Children’s play event a ‘step forward’ on divided north Leeds estate

The Playbox event at the Lingfield Centre was described as a step forward for the local estate.
The Playbox event at the Lingfield Centre was described as a step forward for the local estate.
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A successful children’s play event at a new Muslim-run community centre which had previously been the subject of demonstrations by far-right protesters has been hailed as a “small step” forward for the future of the local estate.

The Lingfield Centre, developed by the charity UK Islamic Mission (UKIM) in the long-abandoned Lingfield pub in Moortown at a cost of nearly £600,000, opened in the spring.

Opening of the Lingfield Centre, Moortown, Leeds..President Mohammed Arif pictured outside the building..27th March 2016 ..Picture by Simon Hulme

Opening of the Lingfield Centre, Moortown, Leeds..President Mohammed Arif pictured outside the building..27th March 2016 ..Picture by Simon Hulme

The building has a community hall available for hire and a lounge area. Plans to create a public gym, IT suite, library, training facilities. and a prayer room for up to 70 worshippers were approved in February 2013 despite Leeds city council receiving 400 letters of complaint.

Weeks later, a pig’s head was brandished during a protest rally organised by the far-right English Defence League outside the proposed site.

Kate Prothero, a member of a community group set up as a result of the protest, has now written a blog describing the divisions that still exist on the Lingfield Estate three years later.

She wrote: “The day after Brexit there was a tension on the estate. The local Baptist church had ‘Vote Leave, Immigrants out’, written all over it, there were heated conversations in the street, it was palpable.

With the support of some truly creative and determined people, these tentative events, will help build a positive place for everyone to live, despite our differences, we do have an awful lot in common.

Kate Prothero

“The EDL had long gone, but the rhetoric of racism and Islamaphobia had remained. A small but loud minority of people locally still have worries about the centre. It was against this backdrop that The Lingfield Centre managed to secure a week long event on their property called Playbox.”

The event, which took place in the last week of August, saw a giant shipping container full of free activities for children delivered to the site, accompanied by several dedicated play workers.

Run by Playful Anywhere, the event was funded by Leeds City Council for a week with a play enabling grant, after the authority submitted an application in June.

Volunteers had planned children’s activities including den building, face-painting and a community picnic at the end of the week, while local shops contributed to the events.

The Playbox event at the Lingfield Centre was described as a step forward for the local estate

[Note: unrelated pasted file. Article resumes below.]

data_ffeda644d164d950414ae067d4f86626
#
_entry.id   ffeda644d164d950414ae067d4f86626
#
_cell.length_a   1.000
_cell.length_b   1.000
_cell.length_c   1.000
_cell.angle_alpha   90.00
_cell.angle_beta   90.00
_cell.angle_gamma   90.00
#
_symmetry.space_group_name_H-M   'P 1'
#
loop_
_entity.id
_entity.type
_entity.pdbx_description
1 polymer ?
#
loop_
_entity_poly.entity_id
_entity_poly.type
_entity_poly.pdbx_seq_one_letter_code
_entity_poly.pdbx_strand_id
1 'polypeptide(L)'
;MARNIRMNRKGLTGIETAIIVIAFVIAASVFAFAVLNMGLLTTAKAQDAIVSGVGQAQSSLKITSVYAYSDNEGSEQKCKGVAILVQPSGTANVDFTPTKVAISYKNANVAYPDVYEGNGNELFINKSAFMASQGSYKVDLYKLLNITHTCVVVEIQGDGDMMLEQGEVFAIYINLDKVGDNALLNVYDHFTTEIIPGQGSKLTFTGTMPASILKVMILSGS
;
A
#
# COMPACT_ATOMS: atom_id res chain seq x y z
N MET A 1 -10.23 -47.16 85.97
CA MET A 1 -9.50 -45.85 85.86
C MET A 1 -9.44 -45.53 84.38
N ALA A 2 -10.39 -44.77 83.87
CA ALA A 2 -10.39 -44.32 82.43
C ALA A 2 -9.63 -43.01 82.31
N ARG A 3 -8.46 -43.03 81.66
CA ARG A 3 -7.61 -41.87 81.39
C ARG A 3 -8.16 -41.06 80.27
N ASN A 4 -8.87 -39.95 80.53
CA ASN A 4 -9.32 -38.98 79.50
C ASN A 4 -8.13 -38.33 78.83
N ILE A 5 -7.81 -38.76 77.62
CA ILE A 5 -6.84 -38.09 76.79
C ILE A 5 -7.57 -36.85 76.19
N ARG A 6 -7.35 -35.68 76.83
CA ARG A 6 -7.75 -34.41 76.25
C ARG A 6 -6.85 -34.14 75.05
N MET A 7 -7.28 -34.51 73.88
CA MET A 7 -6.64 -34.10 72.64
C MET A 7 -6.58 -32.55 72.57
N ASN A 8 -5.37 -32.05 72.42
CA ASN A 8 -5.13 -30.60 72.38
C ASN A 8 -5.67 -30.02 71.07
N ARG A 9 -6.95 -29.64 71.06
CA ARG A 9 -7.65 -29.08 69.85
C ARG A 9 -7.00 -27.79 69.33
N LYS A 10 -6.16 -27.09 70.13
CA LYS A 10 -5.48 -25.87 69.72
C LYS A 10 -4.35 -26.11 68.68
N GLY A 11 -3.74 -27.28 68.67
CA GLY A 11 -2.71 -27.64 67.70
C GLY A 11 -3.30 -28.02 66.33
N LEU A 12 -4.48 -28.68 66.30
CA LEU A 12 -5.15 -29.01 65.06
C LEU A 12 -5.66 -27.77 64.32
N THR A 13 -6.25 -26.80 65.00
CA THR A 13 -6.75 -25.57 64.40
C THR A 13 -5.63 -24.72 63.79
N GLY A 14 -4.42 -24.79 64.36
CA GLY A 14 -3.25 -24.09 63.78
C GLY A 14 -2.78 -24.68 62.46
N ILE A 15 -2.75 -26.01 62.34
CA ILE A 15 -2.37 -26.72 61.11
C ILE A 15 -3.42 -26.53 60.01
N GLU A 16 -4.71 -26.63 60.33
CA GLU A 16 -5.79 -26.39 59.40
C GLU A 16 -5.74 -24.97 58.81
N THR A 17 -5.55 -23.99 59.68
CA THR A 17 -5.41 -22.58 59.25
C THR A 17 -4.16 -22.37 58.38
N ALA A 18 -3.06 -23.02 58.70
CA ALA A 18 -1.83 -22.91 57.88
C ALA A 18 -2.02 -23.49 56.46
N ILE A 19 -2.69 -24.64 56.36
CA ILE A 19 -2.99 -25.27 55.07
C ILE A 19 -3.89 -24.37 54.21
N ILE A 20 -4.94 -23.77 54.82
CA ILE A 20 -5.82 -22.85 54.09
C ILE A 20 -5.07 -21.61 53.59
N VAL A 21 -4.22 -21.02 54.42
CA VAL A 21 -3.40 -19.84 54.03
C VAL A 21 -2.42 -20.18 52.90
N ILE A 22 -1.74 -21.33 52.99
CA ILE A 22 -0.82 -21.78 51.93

The Playbox event at the Lingfield Centre was described as a step forward for the local estate

Mrs Prothero wrote: “There’s an amazing thing that happens when children get stuck into something creative, as though the outside world does not exist, no news headlines, no Brexit, no worries.

“The sight of 20 children all splashing about in wellies, dressed as super-heroes and charging about is a lovely thing. In this age of technology and staying indoors staring at a screen, the importance of free and creative play can sometimes be forgotten.

“By the middle of the week, the sun had appeared along with more and more families, from all parts of the estate. Young and old, just hanging out, making and creating things, painting, playing in the sand, playing football, talking to each other.

“By Saturday the rain had reappeared, so we ventured inside The Lingfield Centre’s dedicated community room to eat our fish and chips.

The Playbox event at the Lingfield Centre was described as a step forward for the local estate.

The Playbox event at the Lingfield Centre was described as a step forward for the local estate.

“The last day’s picnic was busy. Everyone brought and shared food, flapjacks and samosas, all sorts! People were talking, swapping recipes, managing their children together, tidying away together and reflecting on the weeks activities. It had been a success.

“This little community, in an often forgotten about corner of north Leeds, situated in affluent Moortown, had made a small step in it’s own future.

“With the support of some truly creative and determined people, these tentative events, will help build a positive place for everyone to live, despite our differences, we do have an awful lot in common.”

Despite the plans getting approval three years ago, there is still opposition to the scheme and a group set up on Facebook, called Moortown and Leeds Against the Islamic Centre’, has been liked by 732 people.

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Ian Beaumont of KPMG

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